Filing for divorce often involves many moving parts, but one of the issues that most parents are typically concerned about is child support. How much will I get? How much will I have to pay? How long will NJ child support last? A better understanding of NJ child-support laws will make you feel more empowered and set your mind at ease as you navigate this emotional process. Here’s what you should know before filing for child support in NJ…
Alimony and child support are not the same
This first point to understand is that alimony and child support are not the same thing—they are two very different forms of financial support. Many people have the misconception that they are both simply financial support and are therefore one and the same. It’s important to know the differences, however, so you know what your financial picture may look like at the conclusion of your divorce.
Alimony is tax-deductible to the payor, but child support is not
For parties who are divorced prior to December 31, 2018, the person who is paying alimony is entitled to deduct the amount of alimony they pay on their tax returns, and the person who is receiving alimony is required to report that alimony as income on their tax return. Under the new tax law, however, this will not be the case for anyone divorced in 2019 and thereafter. In anticipation of this change in the tax code, practitioners believe that the best way to handle it moving forward will be to tax effect all alimony obligations upfront so that the parties are essentially in the same position they would be under the prior law.
Child support is calculated per the Guidelines, but alimony is not a set formula
NJ child support is calculated pursuant to the New Jersey Child Support Guidelines, which is a computer program that allows attorneys to enter the weekly amount of each party’s gross income, as well as any alimony that is paid or received. The program applies taxes and also considers the number of overnights that the noncustodial parent has with the children, the payment of health-insurance premiums, and the number and ages of the children. From there, the guidelines will provide the appropriate amount of NJ child support.
Many people assume that alimony is figured via a similar calculation or that there is a set formula that is applied to a case, but alimony in New Jersey is based on a number of factors. The overarching consideration is one party’s needs versus the other party’s ability to pay to cover the shortfall to those needs. It is a very fact-sensitive analysis and is essentially exactly the opposite of the formula-based child-support guidelines.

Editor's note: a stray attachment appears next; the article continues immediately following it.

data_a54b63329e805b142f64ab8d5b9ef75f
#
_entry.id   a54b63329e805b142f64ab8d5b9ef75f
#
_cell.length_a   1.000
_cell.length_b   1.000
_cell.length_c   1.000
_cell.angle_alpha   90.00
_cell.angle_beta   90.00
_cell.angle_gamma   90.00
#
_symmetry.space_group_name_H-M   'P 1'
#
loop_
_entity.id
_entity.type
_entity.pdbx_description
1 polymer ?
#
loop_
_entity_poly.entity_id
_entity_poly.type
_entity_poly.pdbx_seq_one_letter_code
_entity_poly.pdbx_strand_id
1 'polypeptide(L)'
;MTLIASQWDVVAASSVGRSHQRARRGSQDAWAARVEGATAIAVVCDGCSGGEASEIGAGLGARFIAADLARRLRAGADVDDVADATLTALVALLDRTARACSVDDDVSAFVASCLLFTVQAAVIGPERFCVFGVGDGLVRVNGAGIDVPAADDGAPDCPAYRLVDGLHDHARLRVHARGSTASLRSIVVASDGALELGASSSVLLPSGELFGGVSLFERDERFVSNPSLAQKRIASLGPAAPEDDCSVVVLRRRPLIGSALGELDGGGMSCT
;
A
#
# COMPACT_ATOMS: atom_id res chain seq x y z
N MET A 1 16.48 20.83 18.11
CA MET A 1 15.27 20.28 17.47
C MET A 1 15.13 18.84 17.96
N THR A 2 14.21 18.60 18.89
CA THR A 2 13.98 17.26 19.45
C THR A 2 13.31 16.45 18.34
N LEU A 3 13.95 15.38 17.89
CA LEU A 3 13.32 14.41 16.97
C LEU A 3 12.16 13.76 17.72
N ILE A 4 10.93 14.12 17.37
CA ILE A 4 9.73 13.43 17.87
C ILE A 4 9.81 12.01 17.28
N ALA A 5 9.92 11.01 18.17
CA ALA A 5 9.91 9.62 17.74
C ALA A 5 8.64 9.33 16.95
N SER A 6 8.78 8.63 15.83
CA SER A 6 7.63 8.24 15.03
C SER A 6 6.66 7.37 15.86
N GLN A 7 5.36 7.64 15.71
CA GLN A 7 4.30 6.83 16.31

Alimony terminates at a set point in time
For marriages that spanned less than 20 years in length, parties generally agree to a limited-duration time period for the payment of alimony. Alimony in those cases will usually terminate upon the expiration of that time frame, the death of either party, the remarriage of the party receiving alimony, or in some cases, the cohabitation of the party receiving alimony.
Child support and emancipation
Most people assume NJ child support ends at age 18. But NJ child-support laws about emancipation are more complicated than this. While many children are emancipated when they turn 18 or when they finish high school or begin college, in today’s financial climate, more and more children aren’t actually emancipated as a hard-and-fast rule at age 18.
Emancipation occurs when a child lives independently, outside the custody, control, and support of his or her parents. For some children, going away to college is not emancipation, since they may continue to be financially dependent on their parents. Likewise, living at home and having a job does not necessarily make someone emancipated since they are still dependent on their parents.
Events that can trigger emancipation include joining the military, getting married, or moving out and becoming self-supporting. In New Jersey, you need a court to decide whether your child has become emancipated to end child support for this reason. The courts consider the following factors when deciding if emancipation has occurred:
- The child’s needs
- The child’s resources
- The family’s financial resources
- The child’s best interest
Emancipation is a complicated child-support issue and one that should be discussed in-depth with your attorney, so you can understand all the nuances of NJ child-support law.
If you have questions or concerns about NJ child-support laws and filing for child support in NJ, talk to the attorneys at DeTorres & DeGeorge.